Though he did not mention attacking midfielder Gio Reyna by name while speaking at the HOW Institute for Society’s Summit on Moral Leadership in New York last week, United States men’s national team coach Gregg Berhalter appeared to reference the talented winger when he revealed that a player was almost sent home from the World Cup in Qatar due to a lack of effort in training and in a pre-tournament scrimmage.
Berhalter’s remarks, which U.S. Soccer says were “explicitly off the record” despite being made at a summit in front of a large group of people, were published in the Charterworks newsletter.
“In this last World Cup, we had a player that was clearly not meeting expectations on and off the field. One of 26 players, so it stood out,” Berhalter said. “As a staff, we sat together for hours deliberating what we were going to do with this player. We were ready to book a plane ticket home, that’s how extreme it was. And what it came down to was, we’re going to have one more conversation with him, and part of the conversation was how we’re going to behave from here out. There aren’t going to be any more infractions. But the other thing we said to him was, you’re going to have to apologize to the group, but it’s going to have to say why you’re apologizing.”
According to The Athletic, that apology took place after Reyna gave poor effort in a training session following the U.S. drawing with Wales in their first match in Qatar after he became so upset with not being subbed into the 1-1 tie that he threw his shin guards. Following the 20-year-old’s apology, his effort in training sessions “turned a corner” and Reyna’s issues with his teammates “ended there,” sources told The Athletic. Whether Reyna, who played sparingly against England and was on the pitch for the second half against the Netherlands for a grand total of 52 minutes of playing time in Qatar, was able to get back in Berhalter and the USMNT’s coaching staff’s good graces seems a bit unclear.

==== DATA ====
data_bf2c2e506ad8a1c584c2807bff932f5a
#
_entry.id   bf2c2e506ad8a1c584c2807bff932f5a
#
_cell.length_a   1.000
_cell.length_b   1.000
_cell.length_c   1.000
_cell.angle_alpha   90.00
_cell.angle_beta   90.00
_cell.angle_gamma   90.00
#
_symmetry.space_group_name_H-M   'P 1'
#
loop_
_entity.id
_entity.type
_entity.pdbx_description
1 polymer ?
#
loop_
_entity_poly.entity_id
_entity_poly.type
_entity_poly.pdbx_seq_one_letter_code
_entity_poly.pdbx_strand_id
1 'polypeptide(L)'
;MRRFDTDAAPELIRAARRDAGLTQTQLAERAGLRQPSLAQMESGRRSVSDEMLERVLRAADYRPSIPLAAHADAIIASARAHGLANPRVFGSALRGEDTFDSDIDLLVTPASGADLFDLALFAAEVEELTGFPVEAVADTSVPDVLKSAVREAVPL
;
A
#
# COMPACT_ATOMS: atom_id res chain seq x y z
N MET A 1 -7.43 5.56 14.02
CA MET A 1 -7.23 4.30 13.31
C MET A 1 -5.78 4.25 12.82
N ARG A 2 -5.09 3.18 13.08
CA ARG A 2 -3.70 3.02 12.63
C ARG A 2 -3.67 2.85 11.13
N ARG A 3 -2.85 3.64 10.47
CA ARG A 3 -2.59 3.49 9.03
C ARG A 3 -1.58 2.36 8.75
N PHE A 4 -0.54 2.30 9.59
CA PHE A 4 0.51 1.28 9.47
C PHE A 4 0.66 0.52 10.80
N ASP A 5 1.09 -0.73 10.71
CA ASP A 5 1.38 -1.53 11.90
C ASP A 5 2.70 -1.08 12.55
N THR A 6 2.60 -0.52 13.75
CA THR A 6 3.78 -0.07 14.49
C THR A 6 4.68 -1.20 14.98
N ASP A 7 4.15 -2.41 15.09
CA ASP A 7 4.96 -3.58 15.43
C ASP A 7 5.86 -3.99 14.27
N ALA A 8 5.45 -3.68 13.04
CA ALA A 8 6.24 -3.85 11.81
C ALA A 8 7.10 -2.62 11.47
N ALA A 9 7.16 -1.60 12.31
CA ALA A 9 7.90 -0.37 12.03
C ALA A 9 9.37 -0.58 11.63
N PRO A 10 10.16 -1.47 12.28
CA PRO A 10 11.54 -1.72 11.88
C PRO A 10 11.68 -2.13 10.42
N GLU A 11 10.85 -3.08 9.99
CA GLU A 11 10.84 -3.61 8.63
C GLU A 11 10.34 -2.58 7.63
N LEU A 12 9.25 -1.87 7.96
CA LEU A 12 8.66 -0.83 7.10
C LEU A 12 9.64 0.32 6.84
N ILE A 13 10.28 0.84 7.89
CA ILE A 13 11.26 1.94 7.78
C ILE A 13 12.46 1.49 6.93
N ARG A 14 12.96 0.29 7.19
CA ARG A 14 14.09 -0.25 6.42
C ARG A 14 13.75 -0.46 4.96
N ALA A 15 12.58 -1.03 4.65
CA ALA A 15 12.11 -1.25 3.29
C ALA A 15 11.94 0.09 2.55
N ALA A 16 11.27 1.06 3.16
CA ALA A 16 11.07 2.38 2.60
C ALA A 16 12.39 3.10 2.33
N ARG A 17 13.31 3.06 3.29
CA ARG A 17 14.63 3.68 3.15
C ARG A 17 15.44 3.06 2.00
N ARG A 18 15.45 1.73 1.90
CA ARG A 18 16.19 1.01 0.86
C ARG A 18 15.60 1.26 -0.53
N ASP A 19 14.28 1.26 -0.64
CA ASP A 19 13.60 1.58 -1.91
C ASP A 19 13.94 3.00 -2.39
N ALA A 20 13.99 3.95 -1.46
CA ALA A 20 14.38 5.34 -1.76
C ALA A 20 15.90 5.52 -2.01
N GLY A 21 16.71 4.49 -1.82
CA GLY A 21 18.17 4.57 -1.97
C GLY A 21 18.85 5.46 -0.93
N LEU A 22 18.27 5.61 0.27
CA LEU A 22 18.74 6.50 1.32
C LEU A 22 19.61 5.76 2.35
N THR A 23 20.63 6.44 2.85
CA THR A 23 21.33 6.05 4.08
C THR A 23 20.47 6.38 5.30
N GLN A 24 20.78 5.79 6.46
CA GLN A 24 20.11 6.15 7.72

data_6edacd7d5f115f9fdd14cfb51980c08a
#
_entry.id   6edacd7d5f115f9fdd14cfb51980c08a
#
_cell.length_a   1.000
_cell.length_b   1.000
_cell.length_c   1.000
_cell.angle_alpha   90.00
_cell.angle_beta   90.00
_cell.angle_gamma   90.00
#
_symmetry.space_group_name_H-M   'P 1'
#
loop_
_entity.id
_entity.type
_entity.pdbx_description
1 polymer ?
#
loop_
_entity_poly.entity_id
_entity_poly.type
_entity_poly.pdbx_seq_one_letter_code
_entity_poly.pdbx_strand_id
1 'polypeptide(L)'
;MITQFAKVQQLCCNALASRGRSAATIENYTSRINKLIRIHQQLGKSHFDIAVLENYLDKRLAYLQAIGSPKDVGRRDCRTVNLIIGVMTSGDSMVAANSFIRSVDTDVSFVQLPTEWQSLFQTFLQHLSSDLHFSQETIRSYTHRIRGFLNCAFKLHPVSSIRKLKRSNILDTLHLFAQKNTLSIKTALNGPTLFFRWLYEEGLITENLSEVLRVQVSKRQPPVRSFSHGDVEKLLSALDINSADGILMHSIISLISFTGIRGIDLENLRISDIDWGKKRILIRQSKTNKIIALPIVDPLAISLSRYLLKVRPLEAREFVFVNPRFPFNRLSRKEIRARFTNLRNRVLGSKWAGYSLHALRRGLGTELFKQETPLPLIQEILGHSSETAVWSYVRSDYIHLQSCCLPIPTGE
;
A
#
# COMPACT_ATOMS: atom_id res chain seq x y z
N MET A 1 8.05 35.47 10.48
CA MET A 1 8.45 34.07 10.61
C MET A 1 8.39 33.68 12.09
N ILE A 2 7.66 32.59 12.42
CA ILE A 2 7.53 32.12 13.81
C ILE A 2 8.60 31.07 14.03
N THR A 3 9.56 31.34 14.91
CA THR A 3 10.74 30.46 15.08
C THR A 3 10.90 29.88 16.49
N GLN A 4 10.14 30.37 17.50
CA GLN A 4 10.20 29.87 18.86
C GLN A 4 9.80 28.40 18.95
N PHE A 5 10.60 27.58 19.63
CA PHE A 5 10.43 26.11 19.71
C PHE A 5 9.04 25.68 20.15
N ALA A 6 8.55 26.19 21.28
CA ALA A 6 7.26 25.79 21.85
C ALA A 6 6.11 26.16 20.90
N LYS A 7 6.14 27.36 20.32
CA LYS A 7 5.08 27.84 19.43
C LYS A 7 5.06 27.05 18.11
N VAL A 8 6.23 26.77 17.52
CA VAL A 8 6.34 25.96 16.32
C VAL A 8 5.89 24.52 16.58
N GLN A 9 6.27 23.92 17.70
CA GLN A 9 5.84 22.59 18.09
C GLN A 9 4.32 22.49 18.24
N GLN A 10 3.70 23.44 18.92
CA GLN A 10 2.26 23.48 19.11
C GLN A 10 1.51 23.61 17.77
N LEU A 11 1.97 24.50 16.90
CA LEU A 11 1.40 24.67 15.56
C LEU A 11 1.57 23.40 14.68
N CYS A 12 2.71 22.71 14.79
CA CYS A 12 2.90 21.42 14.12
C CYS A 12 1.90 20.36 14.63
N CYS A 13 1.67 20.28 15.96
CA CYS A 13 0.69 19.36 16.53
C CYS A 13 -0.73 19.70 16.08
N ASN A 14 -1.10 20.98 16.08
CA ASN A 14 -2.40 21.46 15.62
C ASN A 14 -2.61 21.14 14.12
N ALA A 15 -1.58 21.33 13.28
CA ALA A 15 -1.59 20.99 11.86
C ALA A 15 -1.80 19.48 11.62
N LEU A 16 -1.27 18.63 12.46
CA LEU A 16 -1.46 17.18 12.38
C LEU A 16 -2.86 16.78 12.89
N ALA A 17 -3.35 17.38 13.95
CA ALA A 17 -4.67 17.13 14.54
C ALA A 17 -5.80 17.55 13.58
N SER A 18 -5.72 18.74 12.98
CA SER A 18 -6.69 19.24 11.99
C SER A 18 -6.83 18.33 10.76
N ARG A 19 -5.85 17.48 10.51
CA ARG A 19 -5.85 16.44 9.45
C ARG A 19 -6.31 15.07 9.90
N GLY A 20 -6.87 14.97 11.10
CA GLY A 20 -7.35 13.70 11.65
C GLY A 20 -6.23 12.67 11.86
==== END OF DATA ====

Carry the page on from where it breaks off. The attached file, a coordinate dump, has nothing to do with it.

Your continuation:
“Gio obviously did not have the experience anyone hoped for at the World Cup. The situation, relationships and interactions among parties are far more complicated than what has been reported,” Reyna’s agent, Dan Segal, told The Athletic. “It is disappointing and disrespectful for certain parties to be commenting on private team matters publicly, especially when some do so without full knowledge of the facts and others do so in a self-serving manner. At this point, our view is that nothing more is gained by those associated with the national team turning on each other, and we plan no further comment on this matter.”
So how close was Reyna to being sent home from Qatar? It depends on who you ask and what you believe.
Per one report, Reyna’s status came down to a 13-12 vote amongst players that ended up in the young forward’s favor.
However, former USMNT member and current media member Taylor Twellman claims that reports about a 13-12 vote are false.
Either way, it seems fairly clear that things between Reyna, Berhalter and the rest of the team were not exactly on strong footing in Qatar and that off-pitch issues may have hurt the U.S. team during their brief World Cup run as the Americans managed to score just three goals in four games. At least they’ve got four years to figure it out before 2026 when the world’s top soccer tournament returns to North America.